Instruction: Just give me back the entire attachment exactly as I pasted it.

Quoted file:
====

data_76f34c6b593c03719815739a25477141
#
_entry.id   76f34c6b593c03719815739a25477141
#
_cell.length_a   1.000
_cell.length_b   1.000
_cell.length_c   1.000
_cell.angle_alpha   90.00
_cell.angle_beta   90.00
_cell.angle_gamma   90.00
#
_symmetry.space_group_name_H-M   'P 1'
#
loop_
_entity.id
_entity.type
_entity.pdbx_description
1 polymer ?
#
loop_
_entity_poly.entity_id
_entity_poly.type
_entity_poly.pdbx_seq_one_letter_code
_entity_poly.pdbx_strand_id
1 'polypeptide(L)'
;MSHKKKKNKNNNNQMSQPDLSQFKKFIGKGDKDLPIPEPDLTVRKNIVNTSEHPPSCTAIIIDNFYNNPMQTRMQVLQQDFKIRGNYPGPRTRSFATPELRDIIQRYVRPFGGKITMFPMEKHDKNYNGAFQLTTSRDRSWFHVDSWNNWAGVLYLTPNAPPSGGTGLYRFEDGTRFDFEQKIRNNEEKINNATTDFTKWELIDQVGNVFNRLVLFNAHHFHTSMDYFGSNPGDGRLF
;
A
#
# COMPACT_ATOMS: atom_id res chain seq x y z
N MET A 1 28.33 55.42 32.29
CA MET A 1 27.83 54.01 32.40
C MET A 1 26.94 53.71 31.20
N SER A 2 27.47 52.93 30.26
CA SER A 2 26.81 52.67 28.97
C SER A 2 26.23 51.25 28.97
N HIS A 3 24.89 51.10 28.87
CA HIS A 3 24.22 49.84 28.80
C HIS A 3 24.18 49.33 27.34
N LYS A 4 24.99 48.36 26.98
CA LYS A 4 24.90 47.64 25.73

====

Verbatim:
data_76f34c6b593c03719815739a25477141
#
_entry.id   76f34c6b593c03719815739a25477141
#
_cell.length_a   1.000
_cell.length_b   1.000
_cell.length_c   1.000
_cell.angle_alpha   90.00
_cell.angle_beta   90.00
_cell.angle_gamma   90.00
#
_symmetry.space_group_name_H-M   'P 1'
#
loop_
_entity.id
_entity.type
_entity.pdbx_description
1 polymer ?
#
loop_
_entity_poly.entity_id
_entity_poly.type
_entity_poly.pdbx_seq_one_letter_code
_entity_poly.pdbx_strand_id
1 'polypeptide(L)'
;MSHKKKKNKNNNNQMSQPDLSQFKKFIGKGDKDLPIPEPDLTVRKNIVNTSEHPPSCTAIIIDNFYNNPMQTRMQVLQQDFKIRGNYPGPRTRSFATPELRDIIQRYVRPFGGKITMFPMEKHDKNYNGAFQLTTSRDRSWFHVDSWNNWAGVLYLTPNAPPSGGTGLYRFEDGTRFDFEQKIRNNEEKINNATTDFTKWELIDQVGNVFNRLVLFNAHHFHTSMDYFGSNPGDGRLF
;
A
#
# COMPACT_ATOMS: atom_id res chain seq x y z
N MET A 1 28.33 55.42 32.29
CA MET A 1 27.83 54.01 32.40
C MET A 1 26.94 53.71 31.20
N SER A 2 27.47 52.93 30.26
CA SER A 2 26.81 52.67 28.97
C SER A 2 26.23 51.25 28.97
N HIS A 3 24.89 51.10 28.87
CA HIS A 3 24.22 49.84 28.80
C HIS A 3 24.18 49.33 27.34
N LYS A 4 24.99 48.36 26.98
CA LYS A 4 24.90 47.64 25.73